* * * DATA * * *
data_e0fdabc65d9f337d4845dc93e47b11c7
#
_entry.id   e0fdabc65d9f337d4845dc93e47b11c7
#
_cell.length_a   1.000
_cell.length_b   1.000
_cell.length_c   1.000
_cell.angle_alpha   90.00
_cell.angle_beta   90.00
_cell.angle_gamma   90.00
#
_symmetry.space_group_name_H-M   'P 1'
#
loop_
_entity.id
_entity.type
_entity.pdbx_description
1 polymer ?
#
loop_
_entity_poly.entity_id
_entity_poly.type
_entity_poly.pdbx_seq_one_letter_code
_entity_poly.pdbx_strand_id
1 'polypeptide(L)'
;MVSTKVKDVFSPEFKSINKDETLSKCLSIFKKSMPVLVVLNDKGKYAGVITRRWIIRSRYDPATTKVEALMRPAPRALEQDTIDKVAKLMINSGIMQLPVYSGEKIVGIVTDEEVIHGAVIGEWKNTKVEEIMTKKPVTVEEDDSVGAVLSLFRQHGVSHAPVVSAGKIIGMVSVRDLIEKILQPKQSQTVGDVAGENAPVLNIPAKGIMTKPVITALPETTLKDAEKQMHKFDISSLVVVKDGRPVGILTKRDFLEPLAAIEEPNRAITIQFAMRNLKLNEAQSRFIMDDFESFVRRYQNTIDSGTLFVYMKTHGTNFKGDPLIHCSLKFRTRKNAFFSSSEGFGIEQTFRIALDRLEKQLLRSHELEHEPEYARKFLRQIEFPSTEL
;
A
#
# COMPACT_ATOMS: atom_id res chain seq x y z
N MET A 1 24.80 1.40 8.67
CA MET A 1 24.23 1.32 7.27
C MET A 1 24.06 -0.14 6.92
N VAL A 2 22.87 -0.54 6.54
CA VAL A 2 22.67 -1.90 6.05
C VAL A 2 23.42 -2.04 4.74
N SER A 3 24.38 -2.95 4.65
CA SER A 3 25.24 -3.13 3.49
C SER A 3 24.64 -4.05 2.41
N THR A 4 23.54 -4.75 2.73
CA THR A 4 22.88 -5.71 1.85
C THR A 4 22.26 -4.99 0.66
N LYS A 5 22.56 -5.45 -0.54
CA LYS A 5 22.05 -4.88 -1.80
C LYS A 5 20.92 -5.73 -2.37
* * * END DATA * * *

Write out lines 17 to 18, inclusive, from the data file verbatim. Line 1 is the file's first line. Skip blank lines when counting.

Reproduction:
_entity.pdbx_description
1 polymer ?